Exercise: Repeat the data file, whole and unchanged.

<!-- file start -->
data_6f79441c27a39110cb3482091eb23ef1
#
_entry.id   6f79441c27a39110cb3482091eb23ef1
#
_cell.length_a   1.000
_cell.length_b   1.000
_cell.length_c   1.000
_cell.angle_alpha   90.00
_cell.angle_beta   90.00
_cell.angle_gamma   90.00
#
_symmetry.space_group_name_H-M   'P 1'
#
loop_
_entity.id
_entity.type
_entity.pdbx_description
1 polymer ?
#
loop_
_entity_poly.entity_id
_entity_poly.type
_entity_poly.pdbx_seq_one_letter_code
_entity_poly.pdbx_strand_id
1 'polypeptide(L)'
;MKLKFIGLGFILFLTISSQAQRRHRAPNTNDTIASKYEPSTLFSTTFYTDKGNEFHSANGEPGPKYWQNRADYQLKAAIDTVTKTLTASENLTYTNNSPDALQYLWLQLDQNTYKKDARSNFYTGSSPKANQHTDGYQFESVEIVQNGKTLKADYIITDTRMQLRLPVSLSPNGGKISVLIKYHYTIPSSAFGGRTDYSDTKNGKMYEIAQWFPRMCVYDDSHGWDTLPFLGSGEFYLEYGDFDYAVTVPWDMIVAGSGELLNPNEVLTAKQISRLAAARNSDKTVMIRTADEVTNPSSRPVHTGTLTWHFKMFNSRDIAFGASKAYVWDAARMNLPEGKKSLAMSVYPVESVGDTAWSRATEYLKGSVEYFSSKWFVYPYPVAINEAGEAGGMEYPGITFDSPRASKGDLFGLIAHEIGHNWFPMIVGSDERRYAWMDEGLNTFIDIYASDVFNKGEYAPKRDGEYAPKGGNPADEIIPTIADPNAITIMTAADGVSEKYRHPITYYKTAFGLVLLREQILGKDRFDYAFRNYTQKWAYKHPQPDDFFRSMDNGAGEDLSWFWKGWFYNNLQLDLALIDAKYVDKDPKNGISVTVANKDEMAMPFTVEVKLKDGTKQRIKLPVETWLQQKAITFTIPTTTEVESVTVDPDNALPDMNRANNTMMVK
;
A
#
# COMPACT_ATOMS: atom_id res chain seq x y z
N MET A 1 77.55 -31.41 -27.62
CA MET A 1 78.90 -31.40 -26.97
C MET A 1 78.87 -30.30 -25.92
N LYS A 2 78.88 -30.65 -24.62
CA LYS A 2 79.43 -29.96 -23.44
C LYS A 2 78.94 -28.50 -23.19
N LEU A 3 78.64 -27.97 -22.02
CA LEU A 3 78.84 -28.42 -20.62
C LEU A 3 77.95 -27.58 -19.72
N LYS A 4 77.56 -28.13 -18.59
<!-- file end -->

data_6f79441c27a39110cb3482091eb23ef1
#
_entry.id   6f79441c27a39110cb3482091eb23ef1
#
_cell.length_a   1.000
_cell.length_b   1.000
_cell.length_c   1.000
_cell.angle_alpha   90.00
_cell.angle_beta   90.00
_cell.angle_gamma   90.00
#
_symmetry.space_group_name_H-M   'P 1'
#
loop_
_entity.id
_entity.type
_entity.pdbx_description
1 polymer ?
#
loop_
_entity_poly.entity_id
_entity_poly.type
_entity_poly.pdbx_seq_one_letter_code
_entity_poly.pdbx_strand_id
1 'polypeptide(L)'
;MKLKFIGLGFILFLTISSQAQRRHRAPNTNDTIASKYEPSTLFSTTFYTDKGNEFHSANGEPGPKYWQNRADYQLKAAIDTVTKTLTASENLTYTNNSPDALQYLWLQLDQNTYKKDARSNFYTGSSPKANQHTDGYQFESVEIVQNGKTLKADYIITDTRMQLRLPVSLSPNGGKISVLIKYHYTIPSSAFGGRTDYSDTKNGKMYEIAQWFPRMCVYDDSHGWDTLPFLGSGEFYLEYGDFDYAVTVPWDMIVAGSGELLNPNEVLTAKQISRLAAARNSDKTVMIRTADEVTNPSSRPVHTGTLTWHFKMFNSRDIAFGASKAYVWDAARMNLPEGKKSLAMSVYPVESVGDTAWSRATEYLKGSVEYFSSKWFVYPYPVAINEAGEAGGMEYPGITFDSPRASKGDLFGLIAHEIGHNWFPMIVGSDERRYAWMDEGLNTFIDIYASDVFNKGEYAPKRDGEYAPKGGNPADEIIPTIADPNAITIMTAADGVSEKYRHPITYYKTAFGLVLLREQILGKDRFDYAFRNYTQKWAYKHPQPDDFFRSMDNGAGEDLSWFWKGWFYNNLQLDLALIDAKYVDKDPKNGISVTVANKDEMAMPFTVEVKLKDGTKQRIKLPVETWLQQKAITFTIPTTTEVESVTVDPDNALPDMNRANNTMMVK
;
A
#
# COMPACT_ATOMS: atom_id res chain seq x y z
N MET A 1 77.55 -31.41 -27.62
CA MET A 1 78.90 -31.40 -26.97
C MET A 1 78.87 -30.30 -25.92
N LYS A 2 78.88 -30.65 -24.62
CA LYS A 2 79.43 -29.96 -23.44
C LYS A 2 78.94 -28.50 -23.19
N LEU A 3 78.64 -27.97 -22.02
CA LEU A 3 78.84 -28.42 -20.62
C LEU A 3 77.95 -27.58 -19.72
N LYS A 4 77.56 -28.13 -18.59